I will admit this is about as controversial as it gets. But the potential here definitely outweighs the inevitable 'privacy rights' backlash. The Facebook Exchange is a program that would allow Facebook to track users' 3rd-party website browsing and then cater ads directly related to that browsing upon their return to Facebook.
The Facebook Exchange (FBX) is addressing a huge weakness thus far in the social network's advertising, "purchase intent." For example a user who Googles a product is far more likely to buy it than if a seemingly random ad pops up for it on Facebook. FBX could change all that, these ads would be much more relevant to consumers, and actually might lead to consumer purchases. This is exactly the kind of aggressive ad monetization Facebook has needed to implement for some time.
Acquisition of Face.com
This is much bigger than it seems. Face.com specializes in facial recognition technology, although this helps users to identify friends automatically when tagging pictures, the long term implications are much larger.
If you've been in the tech-loop this year you've heard of Project Glass from Google (GOOG), which is scheduled to hit consumers in 2014. There are even rumors that Apple (AAPL) is developing glasses as well, because of patents filed for "see-through display technology that may find a home in some type of connected eyewear." What's Face.com's place in this? Facial recognition technology that automatically links the people you see on the street to their Facebook pages.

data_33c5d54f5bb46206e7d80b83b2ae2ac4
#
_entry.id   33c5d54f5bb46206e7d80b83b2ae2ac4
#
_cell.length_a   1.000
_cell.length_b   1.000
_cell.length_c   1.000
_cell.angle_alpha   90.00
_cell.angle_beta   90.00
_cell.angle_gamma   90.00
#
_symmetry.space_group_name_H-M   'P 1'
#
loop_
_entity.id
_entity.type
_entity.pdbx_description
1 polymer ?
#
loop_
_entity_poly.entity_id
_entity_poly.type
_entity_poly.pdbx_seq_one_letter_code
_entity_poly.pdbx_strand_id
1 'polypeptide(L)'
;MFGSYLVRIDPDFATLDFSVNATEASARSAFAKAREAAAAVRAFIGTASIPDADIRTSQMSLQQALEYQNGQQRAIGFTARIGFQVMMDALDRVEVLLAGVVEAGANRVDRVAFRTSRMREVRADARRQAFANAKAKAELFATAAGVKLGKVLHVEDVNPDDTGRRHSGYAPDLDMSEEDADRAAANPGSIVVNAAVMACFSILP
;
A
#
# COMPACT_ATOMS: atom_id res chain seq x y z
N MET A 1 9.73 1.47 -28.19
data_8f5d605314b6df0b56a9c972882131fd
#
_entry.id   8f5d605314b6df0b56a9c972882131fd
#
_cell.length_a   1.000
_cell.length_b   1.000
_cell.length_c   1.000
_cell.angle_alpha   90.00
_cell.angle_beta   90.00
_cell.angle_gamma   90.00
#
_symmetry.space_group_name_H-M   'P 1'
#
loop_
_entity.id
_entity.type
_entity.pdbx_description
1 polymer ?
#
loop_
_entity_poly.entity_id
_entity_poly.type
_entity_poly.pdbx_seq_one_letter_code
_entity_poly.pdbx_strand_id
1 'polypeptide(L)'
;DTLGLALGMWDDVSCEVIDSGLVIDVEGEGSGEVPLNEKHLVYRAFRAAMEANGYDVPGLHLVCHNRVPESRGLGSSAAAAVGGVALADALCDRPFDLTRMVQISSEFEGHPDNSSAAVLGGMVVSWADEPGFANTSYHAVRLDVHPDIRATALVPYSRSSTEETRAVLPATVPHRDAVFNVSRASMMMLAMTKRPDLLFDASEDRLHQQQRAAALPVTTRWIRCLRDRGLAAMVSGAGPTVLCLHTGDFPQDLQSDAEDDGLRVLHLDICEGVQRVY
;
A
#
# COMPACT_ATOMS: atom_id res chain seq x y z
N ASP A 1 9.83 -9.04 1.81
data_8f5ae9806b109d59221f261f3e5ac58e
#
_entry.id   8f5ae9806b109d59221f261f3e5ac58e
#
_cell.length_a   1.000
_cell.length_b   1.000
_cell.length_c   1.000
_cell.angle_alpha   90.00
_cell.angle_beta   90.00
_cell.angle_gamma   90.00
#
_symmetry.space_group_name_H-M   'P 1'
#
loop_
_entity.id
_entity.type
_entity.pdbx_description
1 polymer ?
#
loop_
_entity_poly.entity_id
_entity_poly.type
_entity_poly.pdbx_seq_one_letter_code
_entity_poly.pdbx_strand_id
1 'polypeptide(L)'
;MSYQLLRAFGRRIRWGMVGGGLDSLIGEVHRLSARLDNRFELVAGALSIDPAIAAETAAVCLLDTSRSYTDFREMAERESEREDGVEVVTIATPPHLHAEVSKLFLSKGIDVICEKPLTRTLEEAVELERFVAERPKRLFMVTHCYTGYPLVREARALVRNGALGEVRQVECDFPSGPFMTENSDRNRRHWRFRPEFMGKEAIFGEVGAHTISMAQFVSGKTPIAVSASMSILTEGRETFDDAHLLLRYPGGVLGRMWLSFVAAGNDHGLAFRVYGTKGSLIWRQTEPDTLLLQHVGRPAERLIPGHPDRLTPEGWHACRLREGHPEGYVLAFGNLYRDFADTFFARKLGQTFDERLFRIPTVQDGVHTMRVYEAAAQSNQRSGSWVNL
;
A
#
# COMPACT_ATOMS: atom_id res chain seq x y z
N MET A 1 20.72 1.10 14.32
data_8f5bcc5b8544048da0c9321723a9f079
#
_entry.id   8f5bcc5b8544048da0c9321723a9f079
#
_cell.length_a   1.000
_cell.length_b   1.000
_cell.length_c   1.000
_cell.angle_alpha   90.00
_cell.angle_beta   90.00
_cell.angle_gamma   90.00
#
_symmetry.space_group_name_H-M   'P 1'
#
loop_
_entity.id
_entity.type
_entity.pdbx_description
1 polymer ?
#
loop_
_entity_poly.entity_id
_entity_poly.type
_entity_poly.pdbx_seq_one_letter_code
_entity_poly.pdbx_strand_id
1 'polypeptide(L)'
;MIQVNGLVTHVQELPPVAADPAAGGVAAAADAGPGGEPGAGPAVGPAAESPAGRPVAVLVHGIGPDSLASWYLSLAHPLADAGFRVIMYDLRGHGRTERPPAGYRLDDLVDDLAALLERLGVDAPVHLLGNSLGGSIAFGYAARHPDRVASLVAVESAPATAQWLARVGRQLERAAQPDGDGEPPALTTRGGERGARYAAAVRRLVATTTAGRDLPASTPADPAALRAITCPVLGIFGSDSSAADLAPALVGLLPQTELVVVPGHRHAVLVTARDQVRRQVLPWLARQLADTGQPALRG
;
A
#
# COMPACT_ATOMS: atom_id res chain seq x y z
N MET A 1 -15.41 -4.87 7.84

Although you might not like it, this is where the future is headed. Since Facebook's acquisition of Face.com the website and app have been shut down so that it can "focus on new products at Facebook." Sounds like they are perfecting this technology to be integrated into the futuristic new category of 'smart-glasses.'
Currently I don't see this feature being monetized, but Facebook will benefit greatly from it in other ways. Integration within both Google's and Apple's glasses would create a huge barrier to entry for other un-established social networks, and take Facebook integration within users' lives to the next level.
iOS 6 Facebook Integration
Facebook, as of iOS 6 will be automatically integrated in the new iPhone's operating software. This sets up another huge barrier to entry for new social networks, who won't have the opportunity to be automatically established within the top mobile device.
This could mean big things for overseas expansion as well, as Apple expands its presence into India and other Asian countries Facebook could benefit as well.
Although Facebook trades at 48x 2013 earnings, its growth is really just beginning. From 2000-2011 the total amount of internet users grew 528% from 429 million to 2.2 billion. And the trend of more people using the internet isn't going to stop anytime soon. If Facebook can retain its status as the top social network and successfully expand into emerging markets, then its growth will easily be able to justify a valuation well above $31 per share.
Disclosure: I am long AAPL.